Third-busiest hurricane season in history winding down

David Fleshler, South Florida Sun Sentinel on

Published in Weather News

FORT LAUDERDALE, Fla. — An active hurricane season that saw North America peppered with landfalls appears to have fizzled out early, with forecasters saying they don’t expect any more storms.

The disappearance of a potential subtropical storm in the middle of the Atlantic Friday left the ocean clear of any threats with less than three weeks to go before hurricane season ends Nov. 30. While no one will rule out late-season action, the season has been extraordinarily quiet since early October, with just a single tropical storm forming since then.

Cooler water and a high amount of wind shear — the high-altitude cross winds that can tear apart storms — have created a hostile environment for hurricanes.

“All signs so far are pointing to no additional activity over the next couple of weeks,” said Randy Adkins, senior meteorologist at AccuWeather, the private forecasting service. “It does appear wind shear is going to remain relatively strong over the next couple of weeks. With that in mind, we’re not anticipating anything that could become a threat.”

The quiet end comes after the third-busiest season on record, with 21 named storms, exhausting the list of names designated for this year, from Ana to Wanda. Also high was the number of landfalls absorbed by the United States, with seven storms striking the country, well above the three seen in a typical season. Although Florida was hit three times, none of the storms came close to South Florida.

Only one of the U.S. landfalls involved a major hurricane, which means one of at least Category 3 strength. Hurricane Ida slammed into the Louisiana coast near New Orleans Aug. 29 as a strong Category 4 hurricane with 150 mph winds and killed more than 100 people, drowning residents of the New York metro area in basement apartments.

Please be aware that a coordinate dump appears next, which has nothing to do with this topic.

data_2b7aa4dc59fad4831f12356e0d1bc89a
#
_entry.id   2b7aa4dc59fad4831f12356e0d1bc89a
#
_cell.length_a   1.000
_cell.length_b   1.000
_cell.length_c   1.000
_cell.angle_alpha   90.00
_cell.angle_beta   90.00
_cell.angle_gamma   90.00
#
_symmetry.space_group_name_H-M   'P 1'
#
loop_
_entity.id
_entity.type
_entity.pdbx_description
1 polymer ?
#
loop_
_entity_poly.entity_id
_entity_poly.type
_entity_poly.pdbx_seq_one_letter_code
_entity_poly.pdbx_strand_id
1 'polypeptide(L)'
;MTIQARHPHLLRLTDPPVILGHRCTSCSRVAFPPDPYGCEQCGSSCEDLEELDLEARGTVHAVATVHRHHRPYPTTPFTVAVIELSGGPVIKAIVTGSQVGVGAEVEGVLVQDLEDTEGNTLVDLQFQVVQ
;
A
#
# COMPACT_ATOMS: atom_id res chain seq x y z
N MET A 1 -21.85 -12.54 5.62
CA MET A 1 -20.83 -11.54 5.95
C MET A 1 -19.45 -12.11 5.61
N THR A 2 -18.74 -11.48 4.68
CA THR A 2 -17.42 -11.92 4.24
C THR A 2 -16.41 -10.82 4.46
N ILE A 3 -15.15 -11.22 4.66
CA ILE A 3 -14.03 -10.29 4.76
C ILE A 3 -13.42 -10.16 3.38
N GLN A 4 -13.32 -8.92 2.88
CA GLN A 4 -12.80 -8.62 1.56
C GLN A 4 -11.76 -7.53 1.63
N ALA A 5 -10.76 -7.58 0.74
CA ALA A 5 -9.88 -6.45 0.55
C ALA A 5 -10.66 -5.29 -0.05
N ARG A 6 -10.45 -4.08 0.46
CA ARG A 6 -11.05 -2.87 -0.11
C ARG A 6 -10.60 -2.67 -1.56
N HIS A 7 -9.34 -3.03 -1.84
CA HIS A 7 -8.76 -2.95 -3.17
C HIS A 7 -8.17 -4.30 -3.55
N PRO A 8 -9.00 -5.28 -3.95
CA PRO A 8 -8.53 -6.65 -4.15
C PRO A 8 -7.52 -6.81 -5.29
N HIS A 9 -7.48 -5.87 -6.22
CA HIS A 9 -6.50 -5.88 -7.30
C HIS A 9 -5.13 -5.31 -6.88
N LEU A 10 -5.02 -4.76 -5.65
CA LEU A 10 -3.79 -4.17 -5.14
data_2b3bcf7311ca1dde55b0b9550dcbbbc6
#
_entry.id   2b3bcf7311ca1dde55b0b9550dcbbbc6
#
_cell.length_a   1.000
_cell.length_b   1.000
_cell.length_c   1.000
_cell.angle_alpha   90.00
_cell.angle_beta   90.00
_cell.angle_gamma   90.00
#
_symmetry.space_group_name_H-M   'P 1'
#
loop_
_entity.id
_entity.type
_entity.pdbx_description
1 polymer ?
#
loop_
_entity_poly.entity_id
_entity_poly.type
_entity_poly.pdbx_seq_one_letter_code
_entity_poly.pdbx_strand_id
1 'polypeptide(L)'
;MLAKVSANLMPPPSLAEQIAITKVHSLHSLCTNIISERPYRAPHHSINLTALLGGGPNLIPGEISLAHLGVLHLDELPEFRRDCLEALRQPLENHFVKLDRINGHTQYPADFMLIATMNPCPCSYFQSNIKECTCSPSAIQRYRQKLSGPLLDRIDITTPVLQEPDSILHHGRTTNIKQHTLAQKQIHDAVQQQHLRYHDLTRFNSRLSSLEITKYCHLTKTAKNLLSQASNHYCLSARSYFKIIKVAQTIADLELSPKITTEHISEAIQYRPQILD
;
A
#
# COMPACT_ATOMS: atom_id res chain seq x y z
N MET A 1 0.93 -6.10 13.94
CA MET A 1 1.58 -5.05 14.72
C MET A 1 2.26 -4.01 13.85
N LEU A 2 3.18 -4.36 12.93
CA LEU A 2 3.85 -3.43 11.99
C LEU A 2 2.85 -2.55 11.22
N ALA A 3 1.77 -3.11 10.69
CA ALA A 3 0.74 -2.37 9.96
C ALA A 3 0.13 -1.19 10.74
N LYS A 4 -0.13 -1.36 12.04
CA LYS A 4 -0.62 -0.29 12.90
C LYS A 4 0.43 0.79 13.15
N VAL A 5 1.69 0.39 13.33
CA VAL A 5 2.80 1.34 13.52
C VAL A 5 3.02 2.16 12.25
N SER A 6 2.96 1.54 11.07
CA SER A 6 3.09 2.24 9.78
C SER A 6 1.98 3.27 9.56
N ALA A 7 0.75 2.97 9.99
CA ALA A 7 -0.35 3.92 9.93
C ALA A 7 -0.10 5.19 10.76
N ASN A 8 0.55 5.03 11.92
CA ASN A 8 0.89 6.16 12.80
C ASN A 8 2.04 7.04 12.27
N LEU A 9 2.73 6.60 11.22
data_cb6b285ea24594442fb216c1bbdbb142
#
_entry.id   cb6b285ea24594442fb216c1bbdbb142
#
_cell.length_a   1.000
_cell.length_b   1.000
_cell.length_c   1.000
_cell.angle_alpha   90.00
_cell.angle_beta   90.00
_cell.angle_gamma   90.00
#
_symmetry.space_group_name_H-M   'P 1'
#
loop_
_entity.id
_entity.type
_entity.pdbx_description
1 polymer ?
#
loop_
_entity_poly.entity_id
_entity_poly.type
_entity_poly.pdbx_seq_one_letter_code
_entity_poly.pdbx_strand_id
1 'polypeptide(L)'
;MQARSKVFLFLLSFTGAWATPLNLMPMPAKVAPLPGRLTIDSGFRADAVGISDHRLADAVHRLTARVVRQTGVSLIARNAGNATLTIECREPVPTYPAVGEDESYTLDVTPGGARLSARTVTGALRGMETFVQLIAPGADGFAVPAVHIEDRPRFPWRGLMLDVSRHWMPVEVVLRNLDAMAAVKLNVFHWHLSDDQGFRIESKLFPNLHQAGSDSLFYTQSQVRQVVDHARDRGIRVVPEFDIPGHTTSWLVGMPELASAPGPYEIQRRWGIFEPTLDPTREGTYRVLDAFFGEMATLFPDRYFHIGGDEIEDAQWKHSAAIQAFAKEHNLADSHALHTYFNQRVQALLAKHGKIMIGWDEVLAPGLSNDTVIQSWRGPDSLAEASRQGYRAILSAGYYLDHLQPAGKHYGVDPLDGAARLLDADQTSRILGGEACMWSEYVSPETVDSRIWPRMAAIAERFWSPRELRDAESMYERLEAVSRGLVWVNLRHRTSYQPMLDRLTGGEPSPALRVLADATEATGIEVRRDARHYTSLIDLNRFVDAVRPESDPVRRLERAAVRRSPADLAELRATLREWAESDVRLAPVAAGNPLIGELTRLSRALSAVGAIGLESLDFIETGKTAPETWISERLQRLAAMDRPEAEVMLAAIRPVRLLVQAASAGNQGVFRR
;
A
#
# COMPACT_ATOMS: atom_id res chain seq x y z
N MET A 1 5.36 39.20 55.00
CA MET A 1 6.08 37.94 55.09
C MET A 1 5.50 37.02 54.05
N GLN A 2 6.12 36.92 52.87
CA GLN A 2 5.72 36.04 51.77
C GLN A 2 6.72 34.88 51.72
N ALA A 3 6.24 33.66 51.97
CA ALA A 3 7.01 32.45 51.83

But aside from Ida, there was only one other landfall from a hurricane. Hurricane Nicholas struck Texas as a Category 1 storm and quickly lost power. The rest were tropical storms, some of minimal strength, such as Danny, which hit South Carolina with 40-mph winds, and Mindy, which hit the Florida Panhandle with 45-mph winds.

“Most of the storms were fairly weak,” said Phil Klotzbach, research scientist for Colorado State University’s Tropical Meteorology Project. “The number of storms making landfall was high. One was very significant, the other was a hurricane for about 15 minutes.”


Although the 21 named storms this season amount to the third-highest number on record, he said the more significant figure is the number of hurricanes. There were seven this season, which is average.

“In general,” he said, “hurricanes are the storms that cause the damage.”

The relentless series of storms came to an abrupt stop at the end of September, with only one storm, Tropical Storm Wanda, forming in October or November.

By then, dry air and strong wind shear prevailed over the oceanic regions where storms form. Wind shear — where wind tugs at a hurricane from different directions — disrupts the concentration of thunderstorms necessary to form the core of a hurricane or tropical storm, said Jonathan Erdman, senior meteorologist for

He said the strong wind shear is likely to continue through the end of the season. There’s a faint chance a tropical or subtropical storm could form south of Azores in the central Atlantic early next week, he said. If that happened, forecasters would have to resort to the first name on their supplemental list, which is Adria. But otherwise, he said, it won’t amount to much.

“It’s no threat to land,” he said. “All it would do is check off another named storm box for the season.”


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